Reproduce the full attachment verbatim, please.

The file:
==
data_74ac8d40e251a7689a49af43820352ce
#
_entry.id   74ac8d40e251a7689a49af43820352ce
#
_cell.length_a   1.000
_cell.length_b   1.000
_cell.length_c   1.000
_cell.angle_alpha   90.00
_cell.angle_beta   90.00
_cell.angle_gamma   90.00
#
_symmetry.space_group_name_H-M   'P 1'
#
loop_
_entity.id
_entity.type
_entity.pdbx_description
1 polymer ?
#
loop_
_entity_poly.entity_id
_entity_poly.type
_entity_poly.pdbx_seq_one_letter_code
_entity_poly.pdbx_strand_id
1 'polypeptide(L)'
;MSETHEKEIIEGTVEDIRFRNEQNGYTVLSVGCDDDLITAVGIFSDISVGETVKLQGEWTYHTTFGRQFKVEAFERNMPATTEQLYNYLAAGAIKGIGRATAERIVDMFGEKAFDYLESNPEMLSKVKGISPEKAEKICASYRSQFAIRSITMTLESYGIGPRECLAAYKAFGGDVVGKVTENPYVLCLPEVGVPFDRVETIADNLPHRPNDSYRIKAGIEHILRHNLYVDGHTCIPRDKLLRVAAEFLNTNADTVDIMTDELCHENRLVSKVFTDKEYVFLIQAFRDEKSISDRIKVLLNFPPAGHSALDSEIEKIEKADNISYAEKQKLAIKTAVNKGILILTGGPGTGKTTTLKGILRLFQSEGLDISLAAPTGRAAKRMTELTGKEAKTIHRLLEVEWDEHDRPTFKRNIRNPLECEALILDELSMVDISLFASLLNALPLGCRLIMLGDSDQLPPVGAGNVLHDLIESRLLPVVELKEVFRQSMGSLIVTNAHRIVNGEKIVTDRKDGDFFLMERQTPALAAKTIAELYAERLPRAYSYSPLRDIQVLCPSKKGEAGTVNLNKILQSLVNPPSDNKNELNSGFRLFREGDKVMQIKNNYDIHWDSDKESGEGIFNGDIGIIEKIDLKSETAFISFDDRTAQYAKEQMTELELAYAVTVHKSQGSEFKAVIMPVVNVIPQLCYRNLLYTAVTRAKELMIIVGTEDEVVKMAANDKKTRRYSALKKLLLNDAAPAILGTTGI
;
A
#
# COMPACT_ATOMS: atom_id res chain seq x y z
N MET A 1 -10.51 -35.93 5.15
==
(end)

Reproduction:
data_74ac8d40e251a7689a49af43820352ce
#
_entry.id   74ac8d40e251a7689a49af43820352ce
#
_cell.length_a   1.000
_cell.length_b   1.000
_cell.length_c   1.000
_cell.angle_alpha   90.00
_cell.angle_beta   90.00
_cell.angle_gamma   90.00
#
_symmetry.space_group_name_H-M   'P 1'
#
loop_
_entity.id
_entity.type
_entity.pdbx_description
1 polymer ?
#
loop_
_entity_poly.entity_id
_entity_poly.type
_entity_poly.pdbx_seq_one_letter_code
_entity_poly.pdbx_strand_id
1 'polypeptide(L)'
;MSETHEKEIIEGTVEDIRFRNEQNGYTVLSVGCDDDLITAVGIFSDISVGETVKLQGEWTYHTTFGRQFKVEAFERNMPATTEQLYNYLAAGAIKGIGRATAERIVDMFGEKAFDYLESNPEMLSKVKGISPEKAEKICASYRSQFAIRSITMTLESYGIGPRECLAAYKAFGGDVVGKVTENPYVLCLPEVGVPFDRVETIADNLPHRPNDSYRIKAGIEHILRHNLYVDGHTCIPRDKLLRVAAEFLNTNADTVDIMTDELCHENRLVSKVFTDKEYVFLIQAFRDEKSISDRIKVLLNFPPAGHSALDSEIEKIEKADNISYAEKQKLAIKTAVNKGILILTGGPGTGKTTTLKGILRLFQSEGLDISLAAPTGRAAKRMTELTGKEAKTIHRLLEVEWDEHDRPTFKRNIRNPLECEALILDELSMVDISLFASLLNALPLGCRLIMLGDSDQLPPVGAGNVLHDLIESRLLPVVELKEVFRQSMGSLIVTNAHRIVNGEKIVTDRKDGDFFLMERQTPALAAKTIAELYAERLPRAYSYSPLRDIQVLCPSKKGEAGTVNLNKILQSLVNPPSDNKNELNSGFRLFREGDKVMQIKNNYDIHWDSDKESGEGIFNGDIGIIEKIDLKSETAFISFDDRTAQYAKEQMTELELAYAVTVHKSQGSEFKAVIMPVVNVIPQLCYRNLLYTAVTRAKELMIIVGTEDEVVKMAANDKKTRRYSALKKLLLNDAAPAILGTTGI
;
A
#
# COMPACT_ATOMS: atom_id res chain seq x y z
N MET A 1 -10.51 -35.93 5.15